Matching a sample word from a selection.  This was hard for him to read across - we wound up taking a piece of paper and covering the choices below the one we were working on to help him better isolate the specific matches.

For the student who likes to check his progress, there are several tangible rewards.  First is an end-of-activity star (and in the program, the little puppy dances to a few bars of music).

Second, there is a "star chart" so the student can check his progress.  Jude liked having all of his stars lined up at the top, and would often retry an activity to better his score and move a star up into the "right" place.

Both of these are on-screen rewards. For the student who likes a certificate to hang on the refrigerator, there are downloadable/printable section proficiency certificates available through the parent account. 

Damien (PK4) also tried the program.  At first, he did well with non-written activities - identifying colors, shapes, animals, etc., but some of the more letter-based activities were too hard for him. In exchange for the review, I received a full year's subscription for each child, but normally subscriptions cost $9.95/child, payable monthly.  Having a year's subscription for him, I'm not concerned that he was only able to do a few activities here and there, and will probably be six months before he is ready for more, and I definitely plan to go back to it with him.  However, I would be very frustrated if I was paying on a monthly basis for him to use here and there.  Under normal circumstances, I would wait until he was in Kindergarten fully so that he could use the program more consistently (even if a bit of it was more "review" task than new learning.)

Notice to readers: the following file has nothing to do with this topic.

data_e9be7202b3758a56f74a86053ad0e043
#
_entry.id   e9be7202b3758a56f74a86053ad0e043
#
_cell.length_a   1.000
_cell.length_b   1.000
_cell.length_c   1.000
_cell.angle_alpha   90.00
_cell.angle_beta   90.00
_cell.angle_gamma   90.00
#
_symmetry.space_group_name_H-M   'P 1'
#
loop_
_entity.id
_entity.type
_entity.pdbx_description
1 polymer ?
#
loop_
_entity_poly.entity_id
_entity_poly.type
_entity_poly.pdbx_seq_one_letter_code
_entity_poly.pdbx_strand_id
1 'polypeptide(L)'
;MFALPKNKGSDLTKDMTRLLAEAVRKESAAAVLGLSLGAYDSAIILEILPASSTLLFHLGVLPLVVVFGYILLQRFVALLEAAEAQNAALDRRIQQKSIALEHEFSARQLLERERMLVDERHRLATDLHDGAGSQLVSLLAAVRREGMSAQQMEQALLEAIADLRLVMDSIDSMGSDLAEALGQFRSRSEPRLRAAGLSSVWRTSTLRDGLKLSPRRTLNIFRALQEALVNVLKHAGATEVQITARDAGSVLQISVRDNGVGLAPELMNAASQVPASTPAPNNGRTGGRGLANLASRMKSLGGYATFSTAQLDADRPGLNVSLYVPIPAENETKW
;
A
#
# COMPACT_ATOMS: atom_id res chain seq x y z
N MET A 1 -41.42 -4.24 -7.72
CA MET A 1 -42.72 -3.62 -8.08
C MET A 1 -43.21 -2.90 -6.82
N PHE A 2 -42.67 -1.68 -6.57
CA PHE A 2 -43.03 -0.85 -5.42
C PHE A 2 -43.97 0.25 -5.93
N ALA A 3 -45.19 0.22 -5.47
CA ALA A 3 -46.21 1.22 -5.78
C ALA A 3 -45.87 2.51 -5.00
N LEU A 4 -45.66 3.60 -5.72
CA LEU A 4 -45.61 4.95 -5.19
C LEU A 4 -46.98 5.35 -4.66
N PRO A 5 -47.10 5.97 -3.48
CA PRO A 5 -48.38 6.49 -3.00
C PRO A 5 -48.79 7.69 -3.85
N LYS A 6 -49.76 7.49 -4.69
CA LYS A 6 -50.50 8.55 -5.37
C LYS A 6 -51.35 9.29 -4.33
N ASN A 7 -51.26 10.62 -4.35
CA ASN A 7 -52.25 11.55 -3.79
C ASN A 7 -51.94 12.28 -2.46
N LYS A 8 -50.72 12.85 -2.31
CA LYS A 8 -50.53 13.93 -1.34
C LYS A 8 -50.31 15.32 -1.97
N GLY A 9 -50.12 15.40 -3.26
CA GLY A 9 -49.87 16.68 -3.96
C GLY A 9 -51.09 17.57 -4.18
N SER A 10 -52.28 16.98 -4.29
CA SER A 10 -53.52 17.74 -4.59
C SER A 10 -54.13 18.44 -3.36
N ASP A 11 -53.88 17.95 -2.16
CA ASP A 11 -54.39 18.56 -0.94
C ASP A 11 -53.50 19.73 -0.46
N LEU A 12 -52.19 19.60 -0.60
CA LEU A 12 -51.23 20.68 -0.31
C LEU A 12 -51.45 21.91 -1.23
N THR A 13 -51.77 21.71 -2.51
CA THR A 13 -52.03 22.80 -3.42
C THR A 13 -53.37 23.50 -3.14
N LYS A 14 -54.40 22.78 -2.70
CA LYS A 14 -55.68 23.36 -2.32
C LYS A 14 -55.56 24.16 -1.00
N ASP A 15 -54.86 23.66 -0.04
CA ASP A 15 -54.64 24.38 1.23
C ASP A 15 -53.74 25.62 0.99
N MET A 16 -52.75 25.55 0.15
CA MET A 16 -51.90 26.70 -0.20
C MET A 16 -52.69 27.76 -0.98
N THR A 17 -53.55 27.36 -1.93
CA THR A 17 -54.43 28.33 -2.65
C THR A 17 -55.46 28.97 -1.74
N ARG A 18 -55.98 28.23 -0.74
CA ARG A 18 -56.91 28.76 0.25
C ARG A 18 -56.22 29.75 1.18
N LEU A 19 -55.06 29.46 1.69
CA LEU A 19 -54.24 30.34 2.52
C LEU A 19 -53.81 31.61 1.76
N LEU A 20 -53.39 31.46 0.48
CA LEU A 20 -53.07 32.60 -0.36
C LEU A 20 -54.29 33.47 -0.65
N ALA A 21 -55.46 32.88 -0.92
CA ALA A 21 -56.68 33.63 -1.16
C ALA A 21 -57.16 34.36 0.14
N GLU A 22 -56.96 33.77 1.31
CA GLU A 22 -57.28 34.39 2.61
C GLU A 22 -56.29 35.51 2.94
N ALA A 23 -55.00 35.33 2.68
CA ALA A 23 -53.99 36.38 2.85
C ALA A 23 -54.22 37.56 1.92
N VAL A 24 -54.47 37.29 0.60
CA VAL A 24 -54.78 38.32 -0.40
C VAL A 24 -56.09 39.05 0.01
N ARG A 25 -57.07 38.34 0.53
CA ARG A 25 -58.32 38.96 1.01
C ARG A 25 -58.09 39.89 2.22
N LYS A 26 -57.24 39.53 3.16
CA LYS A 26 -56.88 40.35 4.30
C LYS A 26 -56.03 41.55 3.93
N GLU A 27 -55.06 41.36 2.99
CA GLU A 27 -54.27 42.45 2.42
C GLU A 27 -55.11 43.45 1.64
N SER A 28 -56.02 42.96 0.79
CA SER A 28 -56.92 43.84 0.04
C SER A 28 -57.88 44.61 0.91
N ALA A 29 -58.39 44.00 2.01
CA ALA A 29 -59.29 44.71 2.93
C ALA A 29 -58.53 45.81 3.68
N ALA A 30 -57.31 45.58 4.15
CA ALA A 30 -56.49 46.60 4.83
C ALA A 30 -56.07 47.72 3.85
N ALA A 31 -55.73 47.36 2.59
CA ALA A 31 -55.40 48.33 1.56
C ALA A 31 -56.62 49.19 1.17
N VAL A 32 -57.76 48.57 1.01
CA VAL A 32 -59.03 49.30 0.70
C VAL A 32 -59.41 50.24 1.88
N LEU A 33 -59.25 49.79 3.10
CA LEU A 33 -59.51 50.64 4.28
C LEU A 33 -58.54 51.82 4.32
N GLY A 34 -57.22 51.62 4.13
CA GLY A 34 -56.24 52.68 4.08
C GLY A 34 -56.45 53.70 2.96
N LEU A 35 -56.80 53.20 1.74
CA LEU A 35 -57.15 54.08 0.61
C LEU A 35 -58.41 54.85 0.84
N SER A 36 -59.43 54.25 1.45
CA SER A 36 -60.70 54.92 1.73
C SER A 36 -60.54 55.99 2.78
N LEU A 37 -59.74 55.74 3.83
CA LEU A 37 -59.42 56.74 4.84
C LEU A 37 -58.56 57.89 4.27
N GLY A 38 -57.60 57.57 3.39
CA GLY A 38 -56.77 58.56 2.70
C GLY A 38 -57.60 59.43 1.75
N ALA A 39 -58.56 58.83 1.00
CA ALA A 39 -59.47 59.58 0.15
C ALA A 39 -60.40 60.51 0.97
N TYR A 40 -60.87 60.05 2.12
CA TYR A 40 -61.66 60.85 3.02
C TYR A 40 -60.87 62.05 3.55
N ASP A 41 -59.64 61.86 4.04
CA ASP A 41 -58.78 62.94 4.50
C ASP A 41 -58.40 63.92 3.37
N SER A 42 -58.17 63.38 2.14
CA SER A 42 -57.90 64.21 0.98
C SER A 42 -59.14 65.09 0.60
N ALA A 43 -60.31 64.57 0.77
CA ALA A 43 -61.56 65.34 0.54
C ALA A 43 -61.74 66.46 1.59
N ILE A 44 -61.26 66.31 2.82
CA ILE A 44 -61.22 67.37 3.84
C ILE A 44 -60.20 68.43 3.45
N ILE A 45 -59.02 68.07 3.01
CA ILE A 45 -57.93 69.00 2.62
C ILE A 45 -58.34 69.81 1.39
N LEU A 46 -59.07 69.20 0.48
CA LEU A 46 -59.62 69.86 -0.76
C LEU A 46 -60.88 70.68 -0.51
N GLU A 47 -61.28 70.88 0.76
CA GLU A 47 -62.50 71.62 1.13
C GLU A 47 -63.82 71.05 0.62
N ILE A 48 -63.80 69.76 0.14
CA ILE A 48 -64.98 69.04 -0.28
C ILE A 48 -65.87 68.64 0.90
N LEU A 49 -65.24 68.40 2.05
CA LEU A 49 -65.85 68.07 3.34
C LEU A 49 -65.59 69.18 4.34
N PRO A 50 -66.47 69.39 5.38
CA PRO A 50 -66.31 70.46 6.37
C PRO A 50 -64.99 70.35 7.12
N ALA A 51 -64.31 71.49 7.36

NOTE: The first 14 days of a membership are a free trial, and you may cancel at any point during that time at no charge. Essential Skills Advantage is currently offering a coupon code -TOS50 through OCTOBER 1, 2014, good for a 50% discount. This discount will apply as long as you are a member and will reduce the monthly fee to $4.99 per student. There is also a sponsored version of the site available at  ESA Learning.